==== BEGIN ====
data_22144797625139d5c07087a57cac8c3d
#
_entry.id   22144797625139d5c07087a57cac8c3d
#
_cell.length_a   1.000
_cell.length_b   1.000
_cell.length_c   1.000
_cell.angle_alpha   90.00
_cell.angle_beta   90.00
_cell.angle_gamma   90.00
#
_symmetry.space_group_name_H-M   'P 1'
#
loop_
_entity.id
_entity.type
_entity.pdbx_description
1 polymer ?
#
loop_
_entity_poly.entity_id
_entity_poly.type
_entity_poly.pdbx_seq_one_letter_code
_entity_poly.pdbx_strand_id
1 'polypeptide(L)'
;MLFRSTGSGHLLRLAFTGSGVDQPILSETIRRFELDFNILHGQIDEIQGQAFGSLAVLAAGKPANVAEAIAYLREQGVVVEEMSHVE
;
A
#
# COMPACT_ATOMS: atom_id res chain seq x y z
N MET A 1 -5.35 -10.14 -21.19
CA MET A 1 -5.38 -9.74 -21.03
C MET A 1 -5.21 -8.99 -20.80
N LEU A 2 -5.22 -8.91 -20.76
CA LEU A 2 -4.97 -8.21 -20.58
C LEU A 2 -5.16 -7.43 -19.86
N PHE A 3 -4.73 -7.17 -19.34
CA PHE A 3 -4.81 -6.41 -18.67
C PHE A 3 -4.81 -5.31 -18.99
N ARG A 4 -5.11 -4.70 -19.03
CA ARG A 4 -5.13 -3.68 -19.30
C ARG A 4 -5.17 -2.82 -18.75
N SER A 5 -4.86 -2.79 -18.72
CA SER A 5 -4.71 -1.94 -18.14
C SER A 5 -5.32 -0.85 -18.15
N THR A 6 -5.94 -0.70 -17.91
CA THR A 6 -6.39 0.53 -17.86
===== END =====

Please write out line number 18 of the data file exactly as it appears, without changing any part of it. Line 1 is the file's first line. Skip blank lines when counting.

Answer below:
1 polymer ?